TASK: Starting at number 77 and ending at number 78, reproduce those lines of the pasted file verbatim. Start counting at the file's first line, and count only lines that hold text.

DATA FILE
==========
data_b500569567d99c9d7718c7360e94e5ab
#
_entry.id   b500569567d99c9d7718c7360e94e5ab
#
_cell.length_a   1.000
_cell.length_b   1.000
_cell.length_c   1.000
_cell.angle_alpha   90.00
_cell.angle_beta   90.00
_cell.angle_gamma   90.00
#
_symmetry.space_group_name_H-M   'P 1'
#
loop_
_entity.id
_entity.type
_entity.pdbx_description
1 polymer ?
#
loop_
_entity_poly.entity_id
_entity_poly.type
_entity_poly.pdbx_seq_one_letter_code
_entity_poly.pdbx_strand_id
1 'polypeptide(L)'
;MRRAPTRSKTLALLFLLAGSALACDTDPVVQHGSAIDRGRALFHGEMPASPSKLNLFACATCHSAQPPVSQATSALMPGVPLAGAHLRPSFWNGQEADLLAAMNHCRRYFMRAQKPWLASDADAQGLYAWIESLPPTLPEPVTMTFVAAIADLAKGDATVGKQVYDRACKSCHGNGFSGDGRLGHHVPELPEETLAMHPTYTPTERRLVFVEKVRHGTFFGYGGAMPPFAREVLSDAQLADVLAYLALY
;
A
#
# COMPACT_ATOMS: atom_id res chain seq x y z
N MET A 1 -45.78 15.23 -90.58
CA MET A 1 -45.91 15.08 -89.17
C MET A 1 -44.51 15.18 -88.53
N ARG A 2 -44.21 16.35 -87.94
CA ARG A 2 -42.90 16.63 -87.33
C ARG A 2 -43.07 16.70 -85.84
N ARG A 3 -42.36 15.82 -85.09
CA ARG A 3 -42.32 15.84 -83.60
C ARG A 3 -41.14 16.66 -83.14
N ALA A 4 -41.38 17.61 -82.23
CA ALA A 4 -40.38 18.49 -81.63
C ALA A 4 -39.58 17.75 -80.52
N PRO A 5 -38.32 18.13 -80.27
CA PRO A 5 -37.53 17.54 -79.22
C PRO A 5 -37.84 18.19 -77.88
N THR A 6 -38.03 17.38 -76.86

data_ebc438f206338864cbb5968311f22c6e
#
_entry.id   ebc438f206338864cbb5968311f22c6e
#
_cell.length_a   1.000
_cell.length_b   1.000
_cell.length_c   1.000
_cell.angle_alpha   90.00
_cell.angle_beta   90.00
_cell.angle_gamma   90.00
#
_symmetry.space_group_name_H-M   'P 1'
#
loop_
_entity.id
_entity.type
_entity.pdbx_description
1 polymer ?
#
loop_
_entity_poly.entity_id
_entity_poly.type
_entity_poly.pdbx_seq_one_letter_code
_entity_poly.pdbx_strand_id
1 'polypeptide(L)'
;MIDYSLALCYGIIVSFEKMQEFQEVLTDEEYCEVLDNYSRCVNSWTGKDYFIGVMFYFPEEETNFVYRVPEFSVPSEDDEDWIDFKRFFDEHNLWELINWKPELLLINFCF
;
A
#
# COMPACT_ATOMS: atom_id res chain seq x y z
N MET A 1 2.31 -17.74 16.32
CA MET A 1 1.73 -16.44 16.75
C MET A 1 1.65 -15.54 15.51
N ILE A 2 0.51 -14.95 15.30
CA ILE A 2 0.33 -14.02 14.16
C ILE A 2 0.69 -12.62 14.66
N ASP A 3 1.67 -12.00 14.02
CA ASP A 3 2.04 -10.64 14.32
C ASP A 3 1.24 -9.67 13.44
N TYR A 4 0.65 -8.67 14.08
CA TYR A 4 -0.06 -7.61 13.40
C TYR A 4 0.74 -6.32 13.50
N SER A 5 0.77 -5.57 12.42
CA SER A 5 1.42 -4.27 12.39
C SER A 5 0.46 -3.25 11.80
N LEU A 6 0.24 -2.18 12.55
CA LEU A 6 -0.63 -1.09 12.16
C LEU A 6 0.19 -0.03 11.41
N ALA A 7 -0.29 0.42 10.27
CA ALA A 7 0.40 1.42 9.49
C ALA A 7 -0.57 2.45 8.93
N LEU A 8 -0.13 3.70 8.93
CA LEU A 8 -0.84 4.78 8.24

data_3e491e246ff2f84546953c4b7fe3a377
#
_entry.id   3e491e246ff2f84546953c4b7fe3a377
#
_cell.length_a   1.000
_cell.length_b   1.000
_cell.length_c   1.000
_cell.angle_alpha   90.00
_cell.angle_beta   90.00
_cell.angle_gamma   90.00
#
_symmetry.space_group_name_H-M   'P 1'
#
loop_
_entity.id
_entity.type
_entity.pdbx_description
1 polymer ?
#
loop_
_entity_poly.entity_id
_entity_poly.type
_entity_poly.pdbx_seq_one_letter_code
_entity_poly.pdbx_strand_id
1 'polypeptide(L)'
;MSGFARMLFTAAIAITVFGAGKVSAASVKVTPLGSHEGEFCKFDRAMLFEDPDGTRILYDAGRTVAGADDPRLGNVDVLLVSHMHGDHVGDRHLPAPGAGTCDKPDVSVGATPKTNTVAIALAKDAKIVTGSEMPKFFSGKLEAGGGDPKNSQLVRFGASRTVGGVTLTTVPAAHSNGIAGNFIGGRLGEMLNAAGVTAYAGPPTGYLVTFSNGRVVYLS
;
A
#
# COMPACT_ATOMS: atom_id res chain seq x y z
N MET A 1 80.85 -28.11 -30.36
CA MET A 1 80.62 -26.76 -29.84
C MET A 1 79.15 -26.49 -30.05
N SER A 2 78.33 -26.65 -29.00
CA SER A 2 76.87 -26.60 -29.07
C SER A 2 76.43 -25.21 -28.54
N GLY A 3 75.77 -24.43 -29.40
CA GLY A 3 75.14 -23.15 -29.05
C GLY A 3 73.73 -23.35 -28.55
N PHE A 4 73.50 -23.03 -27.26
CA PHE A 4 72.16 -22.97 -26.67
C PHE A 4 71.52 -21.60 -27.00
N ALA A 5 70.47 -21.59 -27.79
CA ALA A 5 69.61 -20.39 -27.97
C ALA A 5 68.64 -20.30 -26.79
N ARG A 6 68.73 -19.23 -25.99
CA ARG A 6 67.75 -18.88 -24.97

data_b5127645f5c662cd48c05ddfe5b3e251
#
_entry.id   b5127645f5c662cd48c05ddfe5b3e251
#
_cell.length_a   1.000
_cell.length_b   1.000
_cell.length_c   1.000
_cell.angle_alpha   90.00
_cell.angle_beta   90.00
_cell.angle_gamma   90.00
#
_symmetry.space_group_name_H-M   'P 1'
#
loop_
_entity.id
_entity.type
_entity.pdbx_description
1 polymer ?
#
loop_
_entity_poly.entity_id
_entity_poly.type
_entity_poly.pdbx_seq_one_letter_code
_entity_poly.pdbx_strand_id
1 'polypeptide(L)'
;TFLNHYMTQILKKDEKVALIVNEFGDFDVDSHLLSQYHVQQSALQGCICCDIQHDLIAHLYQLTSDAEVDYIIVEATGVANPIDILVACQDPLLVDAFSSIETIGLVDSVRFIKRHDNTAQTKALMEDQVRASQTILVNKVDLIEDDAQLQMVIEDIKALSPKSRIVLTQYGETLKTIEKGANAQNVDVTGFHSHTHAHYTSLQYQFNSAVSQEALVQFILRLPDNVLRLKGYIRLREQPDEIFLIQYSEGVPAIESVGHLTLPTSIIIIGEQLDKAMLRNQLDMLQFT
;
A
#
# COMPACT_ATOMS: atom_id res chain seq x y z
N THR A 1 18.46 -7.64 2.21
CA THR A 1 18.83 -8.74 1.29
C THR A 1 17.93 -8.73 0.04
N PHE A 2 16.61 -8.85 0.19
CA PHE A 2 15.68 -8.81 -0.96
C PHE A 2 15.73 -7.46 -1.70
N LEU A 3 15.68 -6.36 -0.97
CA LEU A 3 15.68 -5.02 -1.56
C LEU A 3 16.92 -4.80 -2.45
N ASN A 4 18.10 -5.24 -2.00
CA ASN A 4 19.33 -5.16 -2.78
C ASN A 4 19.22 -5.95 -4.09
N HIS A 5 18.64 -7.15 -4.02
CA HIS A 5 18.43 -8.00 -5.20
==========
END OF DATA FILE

N MET A 1 2.31 -17.74 16.32
CA MET A 1 1.73 -16.44 16.75